Arizona Public Land Trapping Amendment, Proposition 200 (1992)

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The Arizona Public Land Trapping Amendment, also known as Proposition 200, was a citizen-initiated state statute on the statewide ballot in Arizona, which was defeated in the statewide election on November 3, 1992.

  • This proposed statute bans certain devices and substances for taking wildlife on public land.[1]

Election results

Arizona Proposition 200 (1992)
Defeatedd No889,72261.97%
Yes 545,977 38.03%

Official results via: State of Arizona Official Canvass

Text of measure

The text of the ballot read:


An initiative measure
Relating to game and fish: defining unlawful methods of taking wildlife; and adding Section 17.301(D), (E) and (F) to Arizona revised statutes to define lawful methods of taking or capturing wildlife, specifically banning certain lethal and/or dangerous devices, allowing the use of implement in hand and allowing non-lethal research methods of capture.


An act banning certain devices, such as legtraps, and substances for certain taking of wildlife on public lands, except as determined for health and safety; exempting from this ban the taking of wildlife with guns or other implements in hand; also stating a policy of humane and non-lethal wildlife management and property protection.[1][2]

Constitutional changes

Be it enacted by the people of Arizona:
The following amendments, amending Section 17-301, Arizona Revised Statutes by the addition of new paragraphs 17-301(0), 17-30l(E) and 17-30l(F) are proposed to become valid when approved by a majority of the qualified electors voting thereon and upon proclamation of the governor.
A. Arizonans have a strong commitment to the public lands of our State. Only 17% of our State is privately owned. The rest of our land and the creatures on it are one of our most precious and valuable resources. Today, we are using our public lands more and more for recreation. We appreciate the wildlife of our State and acknowledge its existence for its own sake and not for our inhumane exploitation. The leghold trap, and other devices, pose a growing threat to our safety and the safety of our pets. The cruelty these devices bring to those animals that share the land with us can no longer be tolerated.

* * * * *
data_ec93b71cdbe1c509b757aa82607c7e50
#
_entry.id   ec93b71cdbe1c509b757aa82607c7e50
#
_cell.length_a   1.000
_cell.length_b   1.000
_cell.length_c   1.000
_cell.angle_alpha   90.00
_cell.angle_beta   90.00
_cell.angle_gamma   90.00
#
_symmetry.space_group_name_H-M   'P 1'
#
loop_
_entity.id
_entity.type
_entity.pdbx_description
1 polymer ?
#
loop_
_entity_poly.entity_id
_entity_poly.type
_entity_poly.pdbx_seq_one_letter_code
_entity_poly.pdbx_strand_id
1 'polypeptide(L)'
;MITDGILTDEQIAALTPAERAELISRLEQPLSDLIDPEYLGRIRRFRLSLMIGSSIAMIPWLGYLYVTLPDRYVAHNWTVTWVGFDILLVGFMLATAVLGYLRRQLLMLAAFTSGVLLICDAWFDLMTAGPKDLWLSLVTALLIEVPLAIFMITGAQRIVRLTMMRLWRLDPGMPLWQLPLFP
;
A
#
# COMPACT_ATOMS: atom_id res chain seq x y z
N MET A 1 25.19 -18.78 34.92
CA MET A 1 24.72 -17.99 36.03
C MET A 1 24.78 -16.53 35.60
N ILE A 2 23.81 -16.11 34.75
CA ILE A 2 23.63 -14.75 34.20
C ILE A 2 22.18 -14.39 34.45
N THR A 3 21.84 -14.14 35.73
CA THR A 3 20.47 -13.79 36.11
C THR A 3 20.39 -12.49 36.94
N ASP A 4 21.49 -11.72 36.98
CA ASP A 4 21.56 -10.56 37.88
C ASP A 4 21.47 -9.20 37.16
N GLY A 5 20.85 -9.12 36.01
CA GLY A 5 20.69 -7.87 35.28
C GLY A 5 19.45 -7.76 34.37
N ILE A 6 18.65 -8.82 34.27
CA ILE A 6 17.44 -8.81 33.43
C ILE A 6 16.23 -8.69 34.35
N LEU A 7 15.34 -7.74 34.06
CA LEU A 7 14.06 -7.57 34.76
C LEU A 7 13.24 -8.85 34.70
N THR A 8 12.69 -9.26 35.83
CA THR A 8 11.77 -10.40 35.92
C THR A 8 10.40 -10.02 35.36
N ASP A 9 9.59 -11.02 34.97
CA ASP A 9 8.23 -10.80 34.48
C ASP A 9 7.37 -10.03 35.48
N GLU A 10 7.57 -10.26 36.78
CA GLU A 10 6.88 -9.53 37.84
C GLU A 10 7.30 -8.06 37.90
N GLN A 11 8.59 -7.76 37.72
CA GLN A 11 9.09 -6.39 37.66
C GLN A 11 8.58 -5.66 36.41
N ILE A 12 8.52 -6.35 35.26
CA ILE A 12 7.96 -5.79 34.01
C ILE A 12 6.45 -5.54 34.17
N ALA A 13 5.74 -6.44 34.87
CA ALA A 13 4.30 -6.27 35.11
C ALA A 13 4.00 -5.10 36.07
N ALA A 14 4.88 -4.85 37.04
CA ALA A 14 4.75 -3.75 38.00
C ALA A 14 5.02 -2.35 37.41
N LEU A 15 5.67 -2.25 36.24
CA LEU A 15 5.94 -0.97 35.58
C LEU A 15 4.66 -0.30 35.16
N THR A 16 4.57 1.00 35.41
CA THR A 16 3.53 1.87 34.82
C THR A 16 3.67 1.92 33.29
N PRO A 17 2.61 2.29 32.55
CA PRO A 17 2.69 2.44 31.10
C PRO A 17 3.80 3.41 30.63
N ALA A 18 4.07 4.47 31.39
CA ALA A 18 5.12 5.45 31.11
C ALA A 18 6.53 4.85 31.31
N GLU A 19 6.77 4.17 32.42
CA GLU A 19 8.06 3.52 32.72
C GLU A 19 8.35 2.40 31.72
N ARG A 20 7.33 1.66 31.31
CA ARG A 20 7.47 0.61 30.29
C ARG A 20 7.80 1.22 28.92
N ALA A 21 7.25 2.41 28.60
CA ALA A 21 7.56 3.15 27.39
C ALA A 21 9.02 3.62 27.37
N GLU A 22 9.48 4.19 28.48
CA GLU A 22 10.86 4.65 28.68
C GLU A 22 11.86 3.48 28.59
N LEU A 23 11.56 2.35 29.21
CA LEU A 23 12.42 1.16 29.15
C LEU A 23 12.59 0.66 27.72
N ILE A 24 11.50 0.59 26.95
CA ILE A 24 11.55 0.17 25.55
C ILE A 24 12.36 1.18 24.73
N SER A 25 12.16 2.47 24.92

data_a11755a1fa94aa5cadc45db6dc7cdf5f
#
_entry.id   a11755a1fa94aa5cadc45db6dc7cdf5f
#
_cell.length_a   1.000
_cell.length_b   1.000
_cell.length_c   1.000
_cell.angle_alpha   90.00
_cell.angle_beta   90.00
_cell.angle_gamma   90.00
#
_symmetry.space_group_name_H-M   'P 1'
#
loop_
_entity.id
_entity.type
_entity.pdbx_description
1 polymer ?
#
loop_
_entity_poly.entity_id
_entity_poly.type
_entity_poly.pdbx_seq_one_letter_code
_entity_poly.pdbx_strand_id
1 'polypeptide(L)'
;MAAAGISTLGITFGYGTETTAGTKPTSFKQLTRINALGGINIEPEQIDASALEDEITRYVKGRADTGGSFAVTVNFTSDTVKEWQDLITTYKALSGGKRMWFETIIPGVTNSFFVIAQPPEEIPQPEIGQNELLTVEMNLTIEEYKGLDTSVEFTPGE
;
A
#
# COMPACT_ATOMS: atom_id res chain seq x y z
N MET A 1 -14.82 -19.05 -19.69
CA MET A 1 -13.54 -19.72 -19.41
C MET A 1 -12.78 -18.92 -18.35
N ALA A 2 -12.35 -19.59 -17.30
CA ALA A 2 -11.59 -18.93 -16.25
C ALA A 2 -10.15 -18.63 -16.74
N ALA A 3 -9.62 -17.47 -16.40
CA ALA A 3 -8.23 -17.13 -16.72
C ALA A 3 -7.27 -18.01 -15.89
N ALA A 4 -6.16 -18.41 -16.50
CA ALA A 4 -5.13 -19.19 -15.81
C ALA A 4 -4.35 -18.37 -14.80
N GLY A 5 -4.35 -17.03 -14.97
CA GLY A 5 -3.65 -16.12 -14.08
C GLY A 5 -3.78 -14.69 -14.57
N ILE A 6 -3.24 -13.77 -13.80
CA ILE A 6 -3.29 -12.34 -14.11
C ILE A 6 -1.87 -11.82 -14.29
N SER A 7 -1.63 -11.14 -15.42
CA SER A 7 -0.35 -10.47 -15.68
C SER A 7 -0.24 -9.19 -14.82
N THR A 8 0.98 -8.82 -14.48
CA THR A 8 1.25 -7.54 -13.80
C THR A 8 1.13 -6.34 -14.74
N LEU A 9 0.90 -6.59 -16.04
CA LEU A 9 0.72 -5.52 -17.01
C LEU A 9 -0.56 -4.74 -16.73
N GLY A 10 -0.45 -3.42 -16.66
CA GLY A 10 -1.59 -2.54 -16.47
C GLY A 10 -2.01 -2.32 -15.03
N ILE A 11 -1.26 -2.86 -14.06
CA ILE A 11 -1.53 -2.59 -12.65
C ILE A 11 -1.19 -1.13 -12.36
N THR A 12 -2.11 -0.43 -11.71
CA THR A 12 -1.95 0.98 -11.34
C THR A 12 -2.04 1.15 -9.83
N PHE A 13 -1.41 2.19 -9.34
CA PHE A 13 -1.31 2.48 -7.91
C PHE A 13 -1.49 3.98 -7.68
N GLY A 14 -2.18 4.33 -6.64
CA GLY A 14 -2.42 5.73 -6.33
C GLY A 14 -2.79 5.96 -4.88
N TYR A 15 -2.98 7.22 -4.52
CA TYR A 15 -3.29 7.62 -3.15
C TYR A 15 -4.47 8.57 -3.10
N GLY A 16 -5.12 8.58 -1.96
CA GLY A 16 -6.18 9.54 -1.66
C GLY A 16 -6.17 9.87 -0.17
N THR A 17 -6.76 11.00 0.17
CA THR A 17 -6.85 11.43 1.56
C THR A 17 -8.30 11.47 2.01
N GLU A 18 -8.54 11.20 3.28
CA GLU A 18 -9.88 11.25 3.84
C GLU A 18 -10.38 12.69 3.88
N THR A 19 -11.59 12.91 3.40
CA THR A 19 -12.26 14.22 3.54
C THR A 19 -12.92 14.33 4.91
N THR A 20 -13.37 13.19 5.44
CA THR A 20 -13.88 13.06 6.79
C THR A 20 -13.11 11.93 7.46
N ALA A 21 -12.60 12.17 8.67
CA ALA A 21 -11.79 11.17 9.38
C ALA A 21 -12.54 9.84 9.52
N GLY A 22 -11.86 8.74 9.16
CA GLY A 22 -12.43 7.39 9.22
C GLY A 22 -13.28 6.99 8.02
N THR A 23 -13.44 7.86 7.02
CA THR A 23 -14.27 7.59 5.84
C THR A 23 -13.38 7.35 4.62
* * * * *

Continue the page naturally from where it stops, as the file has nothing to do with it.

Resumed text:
B. It is the intention and desire of the people of Arizona to make our public lands safe and humane for all creatures found on Arizona's public lands. We desire to manage our wildlife and protect our property by humane and non-lethal methods. We, therefore, propose the following initiative.
SECTION 2. Section 17-301 is amended to read, in addition to 17-30l(A), (B), (C), by the addition of paragraph 17-301(0), (E) and (F):
17-301(0) All other provisions of this title notwithstanding, including A.R.S. Section 17-302, it shall be unlawful to take wildlife on any state-owned land or leased land or other public lands, including, but not limited to,lands administered by the National Forest Service, the Bureau of Land Management, National Park Service, Department of Defense, Arizona Parks Department, and any county or municipality with any leghold trap, and conibear style trap of the instant kill or body-gripping type design, any snare, explosive, poison, stupefying substance, flammable or pyrotechnic device, except where necessary to protect human health and safety as may be determined from time to time by county or city boards of health or local health departments.
17-301 (E) No restriction in paragraph D shall prohibit the taking of wildlife with guns or other implements in hand as may be defined and/or regulated from time to time by the Commission.
17-30 I (F) No restrictions in paragraph D shall prohibit the use of snares, stupefying substances or nets to temporarily detain wildlife for scientific research projects or studies or relocation, nor prohibit use of poisons or stupefying substances by the Department to manage aquatic wildlife as may be regulated by the Commission from time to time.[1]


Those in support of the amendment include:[1]

  • Arizonans for Safety and Humanity on Public Lands

Arguments in favor of the amendment include:[1]

  • Leghold traps, snares, explosives, etc. are no longer necessary and pose a problem to humans and pets.
  • The types of traps listed in this proposition can still be used if necessary to protect health and safety if given approval from local health authorities.


Those in opposition to the amendment include:Cite error: Invalid <ref> tag; refs with no content must have a name

  • Arizona Wildlife Federation
  • Arizona Farm Bureau
  • Arizona Cattlemen's Association
  • Arizona Citizen's Coalition on Resource Decisions
  • Tuscon Rod & Gun Club
  • Arizona State Game and Fish Commission
  • Arizonans for Wildlife Conservation

Arguments in opposition of the amendment include:[1]

  • The proposition would eliminate the most effective ways to control not only pests like coyotes but also rats and mice on public property.

See also

Suggest a link

External links


  1. 1.0 1.1 1.2 1.3 1.4 1.5 State of Arizona 1992 Ballot Proposition voting guide
  2. Note: This text is quoted verbatim from the original source. Any inconsistencies are attributed to the original source.